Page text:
‘Handloom fabric should be rich with prints and colours’

In the tribal hamlets, there is a hand-embroidery art which richly uses the motifs of animals. Hyderabad-based fashion designer Lalita Choudhary who has taken a fancy to it is trying to learn it.

Published: 27th November 2019 01:47 AM  |   Last Updated: 27th November 2019 01:48 AM   |  A+A-

Lalita Choudhary | EPS

Express News Service

THIRUVANANTHAPURAM: In the tribal hamlets, there is a hand-embroidery art which richly uses the motifs of animals. It has almost disappeared, with not many practising the art. Hyderabad-based fashion designer Lalita Choudhary who has taken a fancy to it is trying to learn it. She occasionally makes trips to Wayanad to learn this disappearing art. 

Her name is synonymous with the ancient fabric of Haryana, the Reza. She is known for reviving the centuries-old Reza and bringing it to the fashion circuits. Her Indo-Western range has been featured in the New York Fashion Week, not to mention other famous fashion hubs. She had recently held a fashion show wherein she created couture for acid attack survivors who also walked the ramp. “The fabric Reza is soft, anti-bacterial and good for the skin. It doesn’t irritate the skin like other fabrics,” says Lalita.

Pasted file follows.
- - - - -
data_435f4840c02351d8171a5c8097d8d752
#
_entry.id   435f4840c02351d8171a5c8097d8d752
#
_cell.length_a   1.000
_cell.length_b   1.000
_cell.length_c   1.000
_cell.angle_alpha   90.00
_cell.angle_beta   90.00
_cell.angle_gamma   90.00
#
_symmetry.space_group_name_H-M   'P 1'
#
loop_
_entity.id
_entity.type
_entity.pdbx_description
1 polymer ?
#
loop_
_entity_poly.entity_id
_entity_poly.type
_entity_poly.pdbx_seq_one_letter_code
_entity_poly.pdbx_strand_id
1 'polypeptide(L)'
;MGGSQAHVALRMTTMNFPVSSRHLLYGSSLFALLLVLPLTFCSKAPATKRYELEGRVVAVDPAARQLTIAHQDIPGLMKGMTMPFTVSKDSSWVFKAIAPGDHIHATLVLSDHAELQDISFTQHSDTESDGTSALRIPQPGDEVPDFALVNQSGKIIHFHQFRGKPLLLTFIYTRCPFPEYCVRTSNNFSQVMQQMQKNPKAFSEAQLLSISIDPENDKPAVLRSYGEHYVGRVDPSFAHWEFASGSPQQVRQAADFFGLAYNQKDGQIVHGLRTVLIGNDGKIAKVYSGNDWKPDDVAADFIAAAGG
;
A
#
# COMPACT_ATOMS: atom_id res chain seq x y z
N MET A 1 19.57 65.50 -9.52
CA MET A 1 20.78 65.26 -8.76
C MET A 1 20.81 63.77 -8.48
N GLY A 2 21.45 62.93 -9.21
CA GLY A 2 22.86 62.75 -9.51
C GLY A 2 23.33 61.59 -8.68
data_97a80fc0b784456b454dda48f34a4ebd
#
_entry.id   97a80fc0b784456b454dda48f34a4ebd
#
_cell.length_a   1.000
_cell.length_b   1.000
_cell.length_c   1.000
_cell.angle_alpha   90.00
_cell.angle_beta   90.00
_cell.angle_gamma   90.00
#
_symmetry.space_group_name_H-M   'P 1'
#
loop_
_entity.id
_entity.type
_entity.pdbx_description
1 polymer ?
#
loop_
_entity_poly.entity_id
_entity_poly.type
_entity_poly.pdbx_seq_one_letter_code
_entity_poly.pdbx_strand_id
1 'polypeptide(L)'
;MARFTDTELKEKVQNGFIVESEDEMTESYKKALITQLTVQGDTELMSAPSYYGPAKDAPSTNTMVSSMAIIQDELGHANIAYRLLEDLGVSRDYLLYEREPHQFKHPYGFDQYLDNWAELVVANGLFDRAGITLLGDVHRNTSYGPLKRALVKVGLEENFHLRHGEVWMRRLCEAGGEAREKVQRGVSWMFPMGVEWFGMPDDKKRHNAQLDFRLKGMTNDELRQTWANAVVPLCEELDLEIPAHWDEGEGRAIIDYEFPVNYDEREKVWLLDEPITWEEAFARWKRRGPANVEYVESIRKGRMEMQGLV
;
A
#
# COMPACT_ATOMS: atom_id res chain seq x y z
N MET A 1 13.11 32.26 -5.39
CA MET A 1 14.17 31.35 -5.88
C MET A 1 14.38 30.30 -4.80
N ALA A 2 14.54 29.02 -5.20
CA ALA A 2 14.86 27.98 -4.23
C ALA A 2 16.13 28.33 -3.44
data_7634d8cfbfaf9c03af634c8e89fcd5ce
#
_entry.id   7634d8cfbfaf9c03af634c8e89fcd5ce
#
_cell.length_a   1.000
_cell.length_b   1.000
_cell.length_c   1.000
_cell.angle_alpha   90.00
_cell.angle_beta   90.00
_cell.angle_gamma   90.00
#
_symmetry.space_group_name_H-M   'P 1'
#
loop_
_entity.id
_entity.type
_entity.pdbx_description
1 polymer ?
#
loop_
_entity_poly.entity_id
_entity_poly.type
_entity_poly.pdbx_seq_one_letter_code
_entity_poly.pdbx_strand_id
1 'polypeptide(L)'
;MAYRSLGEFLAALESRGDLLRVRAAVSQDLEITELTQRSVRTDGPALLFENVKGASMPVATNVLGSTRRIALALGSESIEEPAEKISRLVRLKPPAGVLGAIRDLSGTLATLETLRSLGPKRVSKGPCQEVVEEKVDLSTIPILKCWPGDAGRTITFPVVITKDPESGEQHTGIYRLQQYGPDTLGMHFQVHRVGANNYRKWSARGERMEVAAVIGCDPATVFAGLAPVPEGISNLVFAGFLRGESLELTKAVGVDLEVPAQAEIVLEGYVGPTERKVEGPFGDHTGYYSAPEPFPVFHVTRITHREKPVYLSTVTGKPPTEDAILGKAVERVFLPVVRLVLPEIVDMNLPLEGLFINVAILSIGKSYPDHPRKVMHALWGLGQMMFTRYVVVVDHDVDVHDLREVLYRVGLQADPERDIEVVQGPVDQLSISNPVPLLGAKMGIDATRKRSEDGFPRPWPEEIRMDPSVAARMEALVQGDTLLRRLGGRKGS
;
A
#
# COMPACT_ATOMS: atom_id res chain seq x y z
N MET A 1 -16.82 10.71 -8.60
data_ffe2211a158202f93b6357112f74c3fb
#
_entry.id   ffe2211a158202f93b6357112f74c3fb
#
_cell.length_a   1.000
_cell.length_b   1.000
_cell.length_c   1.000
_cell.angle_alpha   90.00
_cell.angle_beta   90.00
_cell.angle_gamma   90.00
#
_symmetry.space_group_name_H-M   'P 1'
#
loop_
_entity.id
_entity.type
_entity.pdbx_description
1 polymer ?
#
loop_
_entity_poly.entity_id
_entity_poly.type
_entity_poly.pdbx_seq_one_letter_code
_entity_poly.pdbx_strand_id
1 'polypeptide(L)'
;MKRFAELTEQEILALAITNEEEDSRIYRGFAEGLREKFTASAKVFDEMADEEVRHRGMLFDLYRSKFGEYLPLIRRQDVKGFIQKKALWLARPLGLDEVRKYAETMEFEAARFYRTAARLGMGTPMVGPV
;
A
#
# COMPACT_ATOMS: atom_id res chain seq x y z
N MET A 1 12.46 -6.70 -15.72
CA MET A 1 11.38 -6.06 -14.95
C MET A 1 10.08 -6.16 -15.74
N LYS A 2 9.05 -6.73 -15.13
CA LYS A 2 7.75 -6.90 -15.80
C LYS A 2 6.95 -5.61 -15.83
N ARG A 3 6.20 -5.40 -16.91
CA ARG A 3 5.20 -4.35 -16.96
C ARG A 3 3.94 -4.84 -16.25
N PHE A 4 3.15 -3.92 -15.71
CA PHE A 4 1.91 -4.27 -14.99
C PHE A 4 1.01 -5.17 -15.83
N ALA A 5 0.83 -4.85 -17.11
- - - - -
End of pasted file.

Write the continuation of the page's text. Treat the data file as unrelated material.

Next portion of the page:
She arrived at the capital as part of the skill training programme by the Scheduled Caste Department. The programme provides training in weaving and in making surface ornament through block printing. 
“Training starts with equipping them with enough knowledge to repair their looms, so they needn’t depend on anyone. Here, we are teaching them the art of processing fabric without starch. We are also introducing a new technique for warping, which will save time, manpower and is not taxing. We have set up the new warping machine here,” says Lalita who has been in the fashion industry for the past 12 years. 
With a background in Ayurveda, this fashion designer has vast knowledge on herbs, and thus incorporates medicinal herbs into the fabric. 

The training programme will delve into weaving, creating designs and giving an uber-cool spin to the textile industry. “No one is attracted to plain colours. You need to make the handloom fabric rich with prints. The colour palette needs to change. Over the past several years, the focus has been on the same type of colour patterns, simple weaves and not much experimentations on the design sector. We intend to change this and the focus should be on creating export-worth couture,” says Lalita. 

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